The first episode of any TV show has a lot of work to do – introduce the characters so audiences attach to them, establish the rules of the world they reside in, and tell an interesting enough story to get people wanting to watch again next week. And while ‘Simpsons Roasting on an Open Fire’ wasn’t intended to be The Simpsons‘ pilot episode – it was originally ‘Some Enchanted Evening’, which was delayed due to animation problems – it does a fantastic job of introducing us to Springfield.
Frankly, it’s remarkable how many of the fundamental Simpsons elements were present from the very start – from Homer’s dislike of Flanders, Patty and Selma to Principal Skinner’s bumbling leadership, writer Mimi Pond does a brilliant job of taking such a vast, expansive set of characters and condensing it into a pilot that never feels overwhelming. We meet so many supporting characters here – Barney and Moe, Mr. Burns and Smithers – yet it never detracts from the Simpsons family themselves. They are clearly the stars here, and the heartfelt yet satirical story told in this episode conveys that perfectly.
Bart says it himself – that so many Christmas-themed films and shows centre around a ‘Christmas Miracle’, and ‘Simpsons Roasting on an Open Fire’ cleverly subverts this at every stage. As always with this show, everything seems to go wrong: Homer doesn’t get his Christmas bonus, gets underpaid for his Santa job – and worst of all, Patty and Selma show up on Christmas Eve (one of the best gags in this episode is Homer’s visible shudder upon hearing their voices). This plot works perfectly to set the show aside from other sitcoms that dominated the late 80s: in Springfield, not everything goes to plan, and even though there’s a happy resolution, it certainly doesn’t go as we’d expect. It’s also a classic plot from the ‘peak Simpsons’ era, not relying on guest stars or trips abroad for humour, but focusing on the characters and their relationships.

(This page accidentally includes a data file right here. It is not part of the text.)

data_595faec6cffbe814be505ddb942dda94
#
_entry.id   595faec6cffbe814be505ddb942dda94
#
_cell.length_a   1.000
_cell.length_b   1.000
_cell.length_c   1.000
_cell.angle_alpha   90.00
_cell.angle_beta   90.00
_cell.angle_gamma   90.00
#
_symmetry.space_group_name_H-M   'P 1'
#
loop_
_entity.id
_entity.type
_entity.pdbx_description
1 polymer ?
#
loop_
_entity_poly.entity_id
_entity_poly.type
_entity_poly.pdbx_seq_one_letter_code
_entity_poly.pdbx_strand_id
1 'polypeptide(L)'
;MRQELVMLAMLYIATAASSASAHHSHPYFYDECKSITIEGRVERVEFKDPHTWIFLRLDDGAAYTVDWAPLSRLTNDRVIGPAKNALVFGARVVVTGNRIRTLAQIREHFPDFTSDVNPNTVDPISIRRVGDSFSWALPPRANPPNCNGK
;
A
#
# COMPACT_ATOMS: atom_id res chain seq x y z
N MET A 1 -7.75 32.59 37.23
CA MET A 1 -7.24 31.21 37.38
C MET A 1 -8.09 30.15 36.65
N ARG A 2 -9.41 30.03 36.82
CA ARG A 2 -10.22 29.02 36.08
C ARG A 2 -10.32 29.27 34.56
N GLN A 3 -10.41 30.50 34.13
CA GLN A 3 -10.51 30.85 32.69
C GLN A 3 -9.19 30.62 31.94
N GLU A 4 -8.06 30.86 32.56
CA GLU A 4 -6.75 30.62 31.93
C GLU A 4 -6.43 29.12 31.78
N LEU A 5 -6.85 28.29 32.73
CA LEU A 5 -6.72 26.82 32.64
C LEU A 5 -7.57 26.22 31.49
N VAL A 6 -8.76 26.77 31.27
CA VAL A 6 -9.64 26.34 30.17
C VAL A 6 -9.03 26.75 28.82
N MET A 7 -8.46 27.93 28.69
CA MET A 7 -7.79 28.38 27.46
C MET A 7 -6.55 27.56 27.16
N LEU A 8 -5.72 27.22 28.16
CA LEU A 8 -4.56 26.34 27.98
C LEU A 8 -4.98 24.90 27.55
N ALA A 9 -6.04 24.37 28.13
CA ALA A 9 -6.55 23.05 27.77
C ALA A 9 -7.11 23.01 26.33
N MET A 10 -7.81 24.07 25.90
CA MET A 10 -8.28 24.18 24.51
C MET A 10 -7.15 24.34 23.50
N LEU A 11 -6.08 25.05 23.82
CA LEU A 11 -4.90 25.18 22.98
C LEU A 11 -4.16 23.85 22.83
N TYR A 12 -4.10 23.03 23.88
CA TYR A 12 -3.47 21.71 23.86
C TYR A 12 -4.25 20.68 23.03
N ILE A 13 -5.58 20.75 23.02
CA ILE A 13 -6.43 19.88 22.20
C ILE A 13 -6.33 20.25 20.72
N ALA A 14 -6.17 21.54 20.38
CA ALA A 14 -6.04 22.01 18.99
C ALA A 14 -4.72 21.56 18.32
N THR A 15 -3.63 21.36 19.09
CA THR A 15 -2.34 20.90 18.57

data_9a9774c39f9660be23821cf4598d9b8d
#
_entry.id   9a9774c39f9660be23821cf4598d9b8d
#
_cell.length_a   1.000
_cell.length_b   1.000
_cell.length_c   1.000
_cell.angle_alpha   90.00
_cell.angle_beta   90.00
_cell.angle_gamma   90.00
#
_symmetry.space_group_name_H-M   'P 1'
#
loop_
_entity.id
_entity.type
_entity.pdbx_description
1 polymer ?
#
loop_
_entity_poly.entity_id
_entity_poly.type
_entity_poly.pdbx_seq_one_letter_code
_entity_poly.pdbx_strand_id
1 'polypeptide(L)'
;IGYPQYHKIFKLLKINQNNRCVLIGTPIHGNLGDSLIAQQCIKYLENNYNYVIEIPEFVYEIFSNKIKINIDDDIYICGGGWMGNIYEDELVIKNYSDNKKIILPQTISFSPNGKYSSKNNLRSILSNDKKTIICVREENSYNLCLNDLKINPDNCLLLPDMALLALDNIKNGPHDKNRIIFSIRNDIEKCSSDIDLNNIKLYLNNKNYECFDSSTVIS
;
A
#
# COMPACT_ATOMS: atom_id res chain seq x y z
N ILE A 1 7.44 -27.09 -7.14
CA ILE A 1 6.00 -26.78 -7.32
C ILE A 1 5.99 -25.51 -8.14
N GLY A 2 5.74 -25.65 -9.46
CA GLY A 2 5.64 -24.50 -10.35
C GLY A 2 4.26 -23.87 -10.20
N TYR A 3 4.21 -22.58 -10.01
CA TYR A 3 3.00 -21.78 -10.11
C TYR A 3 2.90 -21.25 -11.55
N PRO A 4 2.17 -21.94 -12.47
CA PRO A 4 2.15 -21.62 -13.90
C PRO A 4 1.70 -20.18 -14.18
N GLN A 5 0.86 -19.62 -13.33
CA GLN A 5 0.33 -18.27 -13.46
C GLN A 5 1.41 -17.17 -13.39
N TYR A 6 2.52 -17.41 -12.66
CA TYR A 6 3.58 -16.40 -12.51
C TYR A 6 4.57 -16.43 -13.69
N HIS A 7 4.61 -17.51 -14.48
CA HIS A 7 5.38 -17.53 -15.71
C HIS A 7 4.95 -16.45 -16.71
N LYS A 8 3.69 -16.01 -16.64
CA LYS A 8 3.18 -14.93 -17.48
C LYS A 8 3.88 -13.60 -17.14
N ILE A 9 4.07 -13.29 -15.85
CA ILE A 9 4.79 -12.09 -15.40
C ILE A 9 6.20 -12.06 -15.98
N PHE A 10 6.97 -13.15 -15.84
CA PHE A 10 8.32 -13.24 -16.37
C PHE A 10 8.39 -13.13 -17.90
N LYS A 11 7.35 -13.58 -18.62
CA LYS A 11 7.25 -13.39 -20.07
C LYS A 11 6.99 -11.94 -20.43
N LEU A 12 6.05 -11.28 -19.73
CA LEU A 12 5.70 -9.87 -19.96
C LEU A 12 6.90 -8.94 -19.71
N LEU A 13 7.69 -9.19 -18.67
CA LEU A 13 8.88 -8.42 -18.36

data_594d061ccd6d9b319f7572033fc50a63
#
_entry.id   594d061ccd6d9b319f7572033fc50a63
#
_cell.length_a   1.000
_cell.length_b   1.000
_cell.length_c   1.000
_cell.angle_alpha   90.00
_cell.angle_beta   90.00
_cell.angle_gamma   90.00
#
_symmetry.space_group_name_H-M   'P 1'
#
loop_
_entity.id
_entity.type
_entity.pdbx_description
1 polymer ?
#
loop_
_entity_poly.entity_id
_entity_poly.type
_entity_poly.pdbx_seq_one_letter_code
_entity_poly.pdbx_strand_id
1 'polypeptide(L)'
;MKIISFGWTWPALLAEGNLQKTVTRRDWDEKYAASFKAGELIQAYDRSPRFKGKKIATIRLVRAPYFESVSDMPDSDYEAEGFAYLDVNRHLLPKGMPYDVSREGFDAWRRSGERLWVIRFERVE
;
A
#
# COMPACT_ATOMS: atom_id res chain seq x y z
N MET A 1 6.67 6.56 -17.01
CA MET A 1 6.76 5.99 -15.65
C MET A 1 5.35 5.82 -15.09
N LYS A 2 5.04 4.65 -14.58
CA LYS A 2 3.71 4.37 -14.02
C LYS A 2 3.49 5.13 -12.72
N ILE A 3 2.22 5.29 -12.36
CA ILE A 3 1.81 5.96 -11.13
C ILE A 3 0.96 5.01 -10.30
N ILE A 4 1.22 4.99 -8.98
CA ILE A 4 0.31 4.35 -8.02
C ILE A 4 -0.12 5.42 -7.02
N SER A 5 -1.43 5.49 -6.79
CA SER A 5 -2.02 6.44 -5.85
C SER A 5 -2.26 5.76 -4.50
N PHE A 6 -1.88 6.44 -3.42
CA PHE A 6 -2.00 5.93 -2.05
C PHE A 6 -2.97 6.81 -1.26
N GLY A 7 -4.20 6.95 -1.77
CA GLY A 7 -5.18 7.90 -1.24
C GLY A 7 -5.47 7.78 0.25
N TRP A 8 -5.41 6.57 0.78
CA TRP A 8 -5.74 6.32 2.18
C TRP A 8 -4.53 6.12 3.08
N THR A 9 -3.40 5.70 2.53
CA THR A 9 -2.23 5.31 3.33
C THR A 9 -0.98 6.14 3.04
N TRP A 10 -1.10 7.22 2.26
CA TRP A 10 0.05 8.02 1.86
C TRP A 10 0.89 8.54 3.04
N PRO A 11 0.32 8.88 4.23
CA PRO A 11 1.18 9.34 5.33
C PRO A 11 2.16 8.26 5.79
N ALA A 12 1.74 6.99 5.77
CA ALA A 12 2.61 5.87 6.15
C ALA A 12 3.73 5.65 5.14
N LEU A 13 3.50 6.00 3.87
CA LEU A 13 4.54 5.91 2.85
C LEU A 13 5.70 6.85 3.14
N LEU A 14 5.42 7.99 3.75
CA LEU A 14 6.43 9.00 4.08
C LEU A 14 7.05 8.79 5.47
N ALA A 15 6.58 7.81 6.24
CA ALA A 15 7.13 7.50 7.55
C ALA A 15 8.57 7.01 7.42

Yet while it doesn’t have all the components of the show we went on to see – particularly the humour, which changes drastically from here to some of the best seasons in the 1990s – so many of the fundamentals are already clear, which is testament to Matt Groening’s definitive vision of Springfield and its occupants. He clearly knew what he wanted this show to become, and while some elements of this episode are clearly stepping stones towards that final product, the overwhelming majority feels quintessentially Simpsons – and for a debut episode, which can so often feels drastically different to the episodes that succeed them, that has to be commended.
‘Simpsons Roasting on an Open Fire’ isn’t the best Simpsons Christmas episode ever (that’s a toss-up between ‘Miracle on Evergreen Terrace’ and ‘Skinner’s Sense of Snow’), but its has to be commended for how successfully it sets up such a dense universe. There’s so many characters, personalities and gags established here, yet it never feels overcrowded, and the satirical yet heartwarming plot paved the way for so many wonderful stories to come. It’s a fantastic introduction to the show and deservedly earns its place in Simpsons history.
Favourite quote: ‘Lisa gets straight As and Bart – well, we love Bart.’
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